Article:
Massachusetts Eye and Ear Infirmary. "Iodine may alleviate swelling in retinitis pigmentosa patients' retinas." ScienceDaily. ScienceDaily, 21 July 2014. <www.sciencedaily.com/releases/2014/07/140721105752.htm>.
Massachusetts Eye and Ear Infirmary. (2014, July 21). Iodine may alleviate swelling in retinitis pigmentosa patients' retinas. ScienceDaily. Retrieved September 30, 2014 from www.sciencedaily.com/releases/2014/07/140721105752.htm
Massachusetts Eye and Ear Infirmary. "Iodine may alleviate swelling in retinitis pigmentosa patients' retinas." ScienceDaily. www.sciencedaily.com/releases/2014/07/140721105752.htm (accessed September 30, 2014).

Share This



More Health & Medicine News

Tuesday, September 30, 2014

Featured Research

from universities, journals, and other organizations


Featured Videos

from AP, Reuters, AFP, and other news services

How 'Yes Means Yes' Defines Sexual Assault

How 'Yes Means Yes' Defines Sexual Assault

Newsy (Sep. 29, 2014) Aimed at reducing sexual assaults on college campuses, California has adopted a new law changing the standard of consent for sexual activity. Video provided by Newsy
Powered by NewsLook.com
Scientists May Have Found An Early Sign Of Pancreatic Cancer

Scientists May Have Found An Early Sign Of Pancreatic Cancer

Newsy (Sep. 29, 2014) Researchers looked at 1,500 blood samples and determined people who developed pancreatic cancer had more branched chain amino acids. Video provided by Newsy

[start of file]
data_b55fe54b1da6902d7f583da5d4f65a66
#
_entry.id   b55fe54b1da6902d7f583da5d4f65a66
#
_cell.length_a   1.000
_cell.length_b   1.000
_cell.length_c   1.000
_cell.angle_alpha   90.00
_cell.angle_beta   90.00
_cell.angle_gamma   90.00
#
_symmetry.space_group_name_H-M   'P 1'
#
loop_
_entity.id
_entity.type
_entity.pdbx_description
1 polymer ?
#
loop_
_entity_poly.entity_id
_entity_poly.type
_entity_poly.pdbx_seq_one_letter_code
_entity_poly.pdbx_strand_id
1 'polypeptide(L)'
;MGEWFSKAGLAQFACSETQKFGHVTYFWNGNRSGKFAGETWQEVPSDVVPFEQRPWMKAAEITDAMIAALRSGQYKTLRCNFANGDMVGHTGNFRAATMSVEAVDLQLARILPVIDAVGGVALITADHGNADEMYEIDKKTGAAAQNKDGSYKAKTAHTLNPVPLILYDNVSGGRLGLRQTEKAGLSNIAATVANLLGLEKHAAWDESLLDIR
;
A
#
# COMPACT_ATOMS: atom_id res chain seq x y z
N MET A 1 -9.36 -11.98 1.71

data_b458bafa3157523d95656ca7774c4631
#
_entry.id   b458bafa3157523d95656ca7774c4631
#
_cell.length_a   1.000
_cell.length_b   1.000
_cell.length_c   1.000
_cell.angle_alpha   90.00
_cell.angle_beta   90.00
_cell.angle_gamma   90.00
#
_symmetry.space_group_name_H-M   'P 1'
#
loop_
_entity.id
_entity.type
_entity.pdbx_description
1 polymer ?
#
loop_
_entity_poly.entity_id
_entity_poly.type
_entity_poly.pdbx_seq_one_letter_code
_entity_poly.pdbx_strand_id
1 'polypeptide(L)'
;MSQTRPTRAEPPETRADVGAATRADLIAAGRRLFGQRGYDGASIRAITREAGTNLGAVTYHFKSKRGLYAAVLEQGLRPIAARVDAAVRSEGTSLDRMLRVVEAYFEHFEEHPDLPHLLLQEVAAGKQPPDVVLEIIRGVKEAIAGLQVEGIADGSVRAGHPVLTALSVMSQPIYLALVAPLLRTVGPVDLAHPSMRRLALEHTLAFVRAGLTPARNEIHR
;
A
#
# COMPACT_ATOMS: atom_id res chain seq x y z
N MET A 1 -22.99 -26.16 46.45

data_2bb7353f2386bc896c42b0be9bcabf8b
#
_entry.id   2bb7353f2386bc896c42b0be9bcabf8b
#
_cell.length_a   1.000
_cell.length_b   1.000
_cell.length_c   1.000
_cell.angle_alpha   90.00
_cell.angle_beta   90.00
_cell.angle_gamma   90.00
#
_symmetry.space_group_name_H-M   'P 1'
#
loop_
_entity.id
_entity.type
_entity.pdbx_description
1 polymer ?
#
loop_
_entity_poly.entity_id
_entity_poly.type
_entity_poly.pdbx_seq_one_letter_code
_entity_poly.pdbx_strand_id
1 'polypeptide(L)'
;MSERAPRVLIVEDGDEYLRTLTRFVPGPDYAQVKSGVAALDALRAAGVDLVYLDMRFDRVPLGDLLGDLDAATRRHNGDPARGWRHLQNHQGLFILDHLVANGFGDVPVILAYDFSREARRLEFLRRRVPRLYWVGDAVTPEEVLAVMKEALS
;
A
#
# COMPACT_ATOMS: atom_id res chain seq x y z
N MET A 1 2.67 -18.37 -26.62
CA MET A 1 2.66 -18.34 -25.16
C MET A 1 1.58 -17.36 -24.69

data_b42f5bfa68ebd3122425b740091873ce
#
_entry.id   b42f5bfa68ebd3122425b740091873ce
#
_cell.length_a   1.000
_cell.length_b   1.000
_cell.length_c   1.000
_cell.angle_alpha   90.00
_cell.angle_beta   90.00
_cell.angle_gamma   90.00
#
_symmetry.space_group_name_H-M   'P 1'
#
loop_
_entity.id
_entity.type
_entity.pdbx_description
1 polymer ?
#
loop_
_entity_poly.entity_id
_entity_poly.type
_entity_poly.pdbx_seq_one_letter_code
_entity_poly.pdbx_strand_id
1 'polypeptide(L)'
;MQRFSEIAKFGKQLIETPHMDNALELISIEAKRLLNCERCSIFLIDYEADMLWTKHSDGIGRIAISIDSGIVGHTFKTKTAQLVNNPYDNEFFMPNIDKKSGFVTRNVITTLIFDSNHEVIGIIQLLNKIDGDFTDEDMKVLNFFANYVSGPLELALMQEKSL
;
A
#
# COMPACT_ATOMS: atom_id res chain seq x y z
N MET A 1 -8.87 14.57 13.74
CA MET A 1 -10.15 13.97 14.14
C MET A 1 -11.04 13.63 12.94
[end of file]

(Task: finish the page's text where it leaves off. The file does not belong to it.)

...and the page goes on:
Powered by NewsLook.com
Colo. Doctors See Cluster of Enterovirus Cases

Colo. Doctors See Cluster of Enterovirus Cases

AP (Sep. 29, 2014) Doctors at the Children's Hospital of Colorado say they have treated over 4,000 children with serious respiratory illnesses since August. Nine of the patients have shown distinct neurological symptoms, including limb weakness. (Sept. 29) Video provided by AP
Powered by NewsLook.com
Dr.'s Unsure of Cause of Fast-Spreading Virus

Dr.'s Unsure of Cause of Fast-Spreading Virus

AP (Sep. 29, 2014) Doctors at the Children's Hospital of Colorado say they have treated over 4,000 children with serious respiratory illnesses since August. Nine of the patients have shown distinct neurological symptoms, including limb weakness. (Sept. 29) Video provided by AP
Powered by NewsLook.com

Search ScienceDaily

Number of stories in archives: 140,361

Find with keyword(s):
Enter a keyword or phrase to search ScienceDaily for related topics and research stories.

Save/Print:
Share:

Breaking News:

Strange & Offbeat Stories


Health & Medicine

Mind & Brain

Living & Well

In Other News

... from NewsDaily.com

Science News

Health News

Environment News

Technology News



Save/Print:
Share:

Free Subscriptions


Get the latest science news with ScienceDaily's free email newsletters, updated daily and weekly. Or view hourly updated newsfeeds in your RSS reader:

Get Social & Mobile


Keep up to date with the latest news from ScienceDaily via social networks and mobile apps:

Have Feedback?


Tell us what you think of ScienceDaily -- we welcome both positive and negative comments. Have any problems using the site? Questions?
Mobile: iPhone Android Web
Follow: Facebook Twitter Google+
Subscribe: RSS Feeds Email Newsletters
Latest Headlines Health & Medicine Mind & Brain Space & Time Matter & Energy Computers & Math Plants & Animals Earth & Climate Fossils & Ruins